Sermon: Paul's Last Nerve

Inspired by Acts 16:16-34 

I couldn’t help but preach on the Acts text today. Though Jesus’ prayer from our Gospel reading is a beautiful one, stories always seem to preach better. And what a great story we have from Acts! It’s one of those stories that seems like it was written for the screen! It’s got a demon possession, an exorcism, a beating in the public square, an earthquake, a near suicide, a musical number, a jailbreak, and the scene ends with an entire household faith being transformed! I mean, if that doesn’t have Oscar winner written all over it I don’t know what does! The only question is, what genre would this movie be: horror, drama, musical, take your pic!

This is also one of those stories that a preacher could go a million different directions with. But there is one perspective that I’d like to share with you that I found most compelling. If we gave it a title it could be: Doing the Right Thing for the Wrong Reason. So, Paul is walking through the city of Philippi, with his preaching bud Silas, and all of a sudden this slave girl keeps following them throughout the city yelling out, “These people are servants of the Most High God! They are proclaiming a way of salvation to you!” This goes on for days.

He just looks annoyed doesn't he?
And then, our translation says that he was annoyed by this. But don’t get too hung up on that word. It can be translated a slew of different ways: angered, exasperated, grieved, pained, aggravated, just to name a few. But it’s safe to say, he reacted negatively to her, though we really don’t know why, so for now let’s go with the translation that we have before us—he was annoyed. And what does he do, he exorcises the spirit out of her, he heals her, and then all hell breaks loose. Her owners, who have been making good money on her spirit’s abilities, are pissed, and that’s putting it mildly.

Paul, heals this woman, not out of love or compassion or even out of duty to his work for the gospel, but because he’s annoyed by her. If we are to take that at face value, he heals her just to shut her up. He does the right thing, for all the wrong reasons—and I can’t help but see myself in him in that moment, and I’m hoping you can relate too. How often do we do what we are supposed to do but for reasons that probably are not the best reasons—reasons that we probably just keep to ourselves. Maybe this is why it’s so hard for many of us in our culture to take a compliment but that’s for another sermon.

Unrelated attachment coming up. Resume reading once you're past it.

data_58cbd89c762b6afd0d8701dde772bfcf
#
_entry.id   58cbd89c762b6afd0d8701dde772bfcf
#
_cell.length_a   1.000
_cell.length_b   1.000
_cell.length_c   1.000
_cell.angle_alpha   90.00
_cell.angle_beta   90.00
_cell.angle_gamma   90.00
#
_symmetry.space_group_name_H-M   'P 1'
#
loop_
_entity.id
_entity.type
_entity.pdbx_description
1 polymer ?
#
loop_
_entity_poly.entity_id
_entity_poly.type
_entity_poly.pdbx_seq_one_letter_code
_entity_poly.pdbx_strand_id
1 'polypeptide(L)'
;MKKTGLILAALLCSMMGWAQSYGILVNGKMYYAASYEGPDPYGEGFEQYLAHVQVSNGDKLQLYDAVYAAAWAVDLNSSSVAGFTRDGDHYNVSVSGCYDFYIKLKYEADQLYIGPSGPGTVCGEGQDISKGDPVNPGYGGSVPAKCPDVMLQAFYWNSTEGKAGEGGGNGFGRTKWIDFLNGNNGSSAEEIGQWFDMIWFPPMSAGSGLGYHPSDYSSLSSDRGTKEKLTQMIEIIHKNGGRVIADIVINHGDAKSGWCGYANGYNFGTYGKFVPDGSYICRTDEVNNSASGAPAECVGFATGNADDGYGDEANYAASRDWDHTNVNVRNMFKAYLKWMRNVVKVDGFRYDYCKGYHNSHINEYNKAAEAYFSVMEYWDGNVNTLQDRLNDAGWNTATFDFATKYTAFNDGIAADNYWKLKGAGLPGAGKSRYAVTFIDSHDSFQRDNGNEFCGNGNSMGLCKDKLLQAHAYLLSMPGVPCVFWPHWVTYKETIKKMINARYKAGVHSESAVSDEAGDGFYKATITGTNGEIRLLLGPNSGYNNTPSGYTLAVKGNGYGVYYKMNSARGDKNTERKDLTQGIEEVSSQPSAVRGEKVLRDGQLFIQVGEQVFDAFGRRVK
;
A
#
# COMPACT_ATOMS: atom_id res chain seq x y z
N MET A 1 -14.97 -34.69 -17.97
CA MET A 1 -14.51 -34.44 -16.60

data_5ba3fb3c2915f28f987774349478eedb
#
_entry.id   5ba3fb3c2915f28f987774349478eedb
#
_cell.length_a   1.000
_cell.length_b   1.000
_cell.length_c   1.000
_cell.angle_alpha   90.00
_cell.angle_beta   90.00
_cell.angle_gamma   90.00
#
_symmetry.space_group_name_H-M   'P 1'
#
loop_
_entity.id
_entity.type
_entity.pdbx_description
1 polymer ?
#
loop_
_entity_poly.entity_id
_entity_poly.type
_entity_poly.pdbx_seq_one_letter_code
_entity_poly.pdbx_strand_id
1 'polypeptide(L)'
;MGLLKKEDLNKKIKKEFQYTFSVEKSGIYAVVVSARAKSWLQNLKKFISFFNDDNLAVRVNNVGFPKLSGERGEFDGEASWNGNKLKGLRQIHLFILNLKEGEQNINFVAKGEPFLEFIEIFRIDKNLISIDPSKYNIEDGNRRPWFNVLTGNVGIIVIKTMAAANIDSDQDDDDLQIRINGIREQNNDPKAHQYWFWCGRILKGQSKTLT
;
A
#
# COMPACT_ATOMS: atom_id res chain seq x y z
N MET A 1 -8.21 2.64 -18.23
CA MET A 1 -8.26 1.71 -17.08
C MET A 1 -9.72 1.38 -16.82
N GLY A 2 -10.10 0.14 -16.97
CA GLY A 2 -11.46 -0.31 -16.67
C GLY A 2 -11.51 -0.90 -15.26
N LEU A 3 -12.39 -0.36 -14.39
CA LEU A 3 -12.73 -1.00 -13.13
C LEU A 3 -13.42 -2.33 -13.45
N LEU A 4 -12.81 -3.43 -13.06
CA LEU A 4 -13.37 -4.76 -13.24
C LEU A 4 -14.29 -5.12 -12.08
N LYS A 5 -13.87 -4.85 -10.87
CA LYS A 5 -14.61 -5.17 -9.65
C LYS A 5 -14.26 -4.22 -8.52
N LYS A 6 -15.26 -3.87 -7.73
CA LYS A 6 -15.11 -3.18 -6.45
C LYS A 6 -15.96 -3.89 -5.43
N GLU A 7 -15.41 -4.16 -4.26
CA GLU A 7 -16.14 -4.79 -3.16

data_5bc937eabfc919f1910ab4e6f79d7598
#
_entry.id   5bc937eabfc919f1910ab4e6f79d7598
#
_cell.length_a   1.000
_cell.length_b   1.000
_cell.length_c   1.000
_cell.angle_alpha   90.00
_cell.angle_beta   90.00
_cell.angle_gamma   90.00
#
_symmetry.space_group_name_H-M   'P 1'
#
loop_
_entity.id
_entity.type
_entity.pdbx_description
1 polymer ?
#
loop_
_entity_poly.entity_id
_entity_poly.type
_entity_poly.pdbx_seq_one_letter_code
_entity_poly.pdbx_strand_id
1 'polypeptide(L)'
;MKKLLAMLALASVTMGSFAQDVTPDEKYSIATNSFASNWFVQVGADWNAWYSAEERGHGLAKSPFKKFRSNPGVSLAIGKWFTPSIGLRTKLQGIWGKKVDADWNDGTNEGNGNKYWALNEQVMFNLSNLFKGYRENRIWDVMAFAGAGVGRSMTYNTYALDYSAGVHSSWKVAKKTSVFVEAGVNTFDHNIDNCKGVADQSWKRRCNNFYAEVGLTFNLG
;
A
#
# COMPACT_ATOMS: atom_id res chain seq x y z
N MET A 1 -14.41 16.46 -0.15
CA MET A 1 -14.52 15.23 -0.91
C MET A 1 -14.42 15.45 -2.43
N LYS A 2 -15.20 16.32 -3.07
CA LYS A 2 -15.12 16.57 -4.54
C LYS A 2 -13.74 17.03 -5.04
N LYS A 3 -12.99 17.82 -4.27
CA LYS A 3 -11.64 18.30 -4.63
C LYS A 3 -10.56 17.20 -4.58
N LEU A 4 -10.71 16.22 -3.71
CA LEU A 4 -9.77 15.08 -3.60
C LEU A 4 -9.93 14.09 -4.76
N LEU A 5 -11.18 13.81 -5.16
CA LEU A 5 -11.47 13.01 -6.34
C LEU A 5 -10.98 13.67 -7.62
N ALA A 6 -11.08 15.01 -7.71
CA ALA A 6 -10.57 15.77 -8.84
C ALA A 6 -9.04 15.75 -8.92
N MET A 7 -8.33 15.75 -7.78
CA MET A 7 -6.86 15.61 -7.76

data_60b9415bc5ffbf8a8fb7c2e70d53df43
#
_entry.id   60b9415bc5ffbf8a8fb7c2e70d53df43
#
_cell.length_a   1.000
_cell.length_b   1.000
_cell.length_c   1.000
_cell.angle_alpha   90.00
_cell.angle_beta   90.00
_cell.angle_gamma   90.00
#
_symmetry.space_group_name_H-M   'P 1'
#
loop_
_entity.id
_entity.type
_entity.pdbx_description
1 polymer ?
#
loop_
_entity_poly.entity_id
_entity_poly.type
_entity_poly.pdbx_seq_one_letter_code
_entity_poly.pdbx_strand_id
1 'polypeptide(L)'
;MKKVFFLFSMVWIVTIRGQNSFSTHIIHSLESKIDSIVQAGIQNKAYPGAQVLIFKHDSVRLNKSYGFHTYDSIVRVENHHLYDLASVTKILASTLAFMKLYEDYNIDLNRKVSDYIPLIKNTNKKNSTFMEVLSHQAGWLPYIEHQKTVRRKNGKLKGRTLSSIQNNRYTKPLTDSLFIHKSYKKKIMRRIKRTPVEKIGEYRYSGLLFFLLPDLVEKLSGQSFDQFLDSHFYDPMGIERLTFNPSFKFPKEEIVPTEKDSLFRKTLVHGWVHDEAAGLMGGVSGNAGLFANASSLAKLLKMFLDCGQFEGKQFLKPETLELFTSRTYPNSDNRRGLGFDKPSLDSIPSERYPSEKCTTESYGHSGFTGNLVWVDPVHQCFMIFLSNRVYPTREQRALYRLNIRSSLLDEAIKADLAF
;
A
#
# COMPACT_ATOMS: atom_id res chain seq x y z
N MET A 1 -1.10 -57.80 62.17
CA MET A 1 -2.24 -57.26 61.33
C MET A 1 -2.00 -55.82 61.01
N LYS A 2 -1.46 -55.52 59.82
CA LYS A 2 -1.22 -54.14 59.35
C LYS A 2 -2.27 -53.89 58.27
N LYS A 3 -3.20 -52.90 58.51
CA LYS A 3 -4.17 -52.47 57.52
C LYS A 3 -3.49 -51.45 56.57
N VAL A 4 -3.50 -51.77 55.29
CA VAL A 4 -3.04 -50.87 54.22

Let me give you some examples of how I think this plays out. How many of us go above and beyond at work, just so that our boss stays as far away from us as possible? How many of us get good grades at school, just so that we can get that reward that we were promised? How many of us donate to our children’s school’s music or sports program, just so we don’t have to volunteer our time? How many of us have given a birthday gift to someone, just because they remembered your last birthday? And before you feel condemned, please know that I took all those from my own life! Please tell me I’m not alone! Maybe this sermon is just for me! I don’t know.

And I haven’t even mentioned how this plays out in our faith lives! I mean, think of the many reasons we put money in the offering plate that have nothing to do with the mission of the church. Or the many reasons we come to church every Sunday that have nothing to do with worshiping God. Or the many reasons that we say yes when someone asks us to volunteer for something here that have nothing to do with our call to be servants. Again, I’m just pulling things out of my own life here.

But my assumption is that we all do these things at some point or another—doing the right thing for all the wrong reasons. But here’s the good news, here’s the gospel in all of this. I seriously wonder how much it really matters to God, why we do the right thing, as long as we do it! I wouldn’t go so far as to say God doesn’t care, of course God cares why we do the things we do. But at the end of the day, as long as what got done is what was supposed to be done—at the end of the day as long as what we did was what we are called to do—then God can still say, “Well done, good and faithful servant” and then God can deal with the rest later.

Should Paul have been more compassionate? Yes. Should Paul have healed the slave girl out of love instead of annoyance? Yes. Should Paul have recognized the opportunity to proclaim a word of grace to all those who were watching? Yes. But Paul was human, which means that Paul wasn’t perfect, that Paul made mistakes, that sometimes Paul’s motivations were a bit out of line with the gospel. But here’s the thing, did any of that get in the way of God working through it? No! Did any of that keep God from doing God’s thing? No! God was still willing and able to take this mess and do something pretty amazing with it, so amazing that it ended in a whole household being baptized and joining this crazy journey that we call faith.

And so it is with you, and with me. Our stories might not be quite as dramatic as Paul’s. Our faith stories will probably not include a jailbreak or an earthquake or an exorcism. But our stories are just as important, even the many stories we have of us doing the right things for the wrong reasons. And I’m here to tell you that it’s ok. God can handle our bad attitudes, God can take God’s time to work on our motivations. And most importantly, God can and will work in and through us as we do God’s will in this world, in spite of our bad attitudes or motivations. God’s power to overcome any obstacle, even when that obstacle is us, is what we can trust in, that is what we can come to believe. Thanks be to God. Amen.

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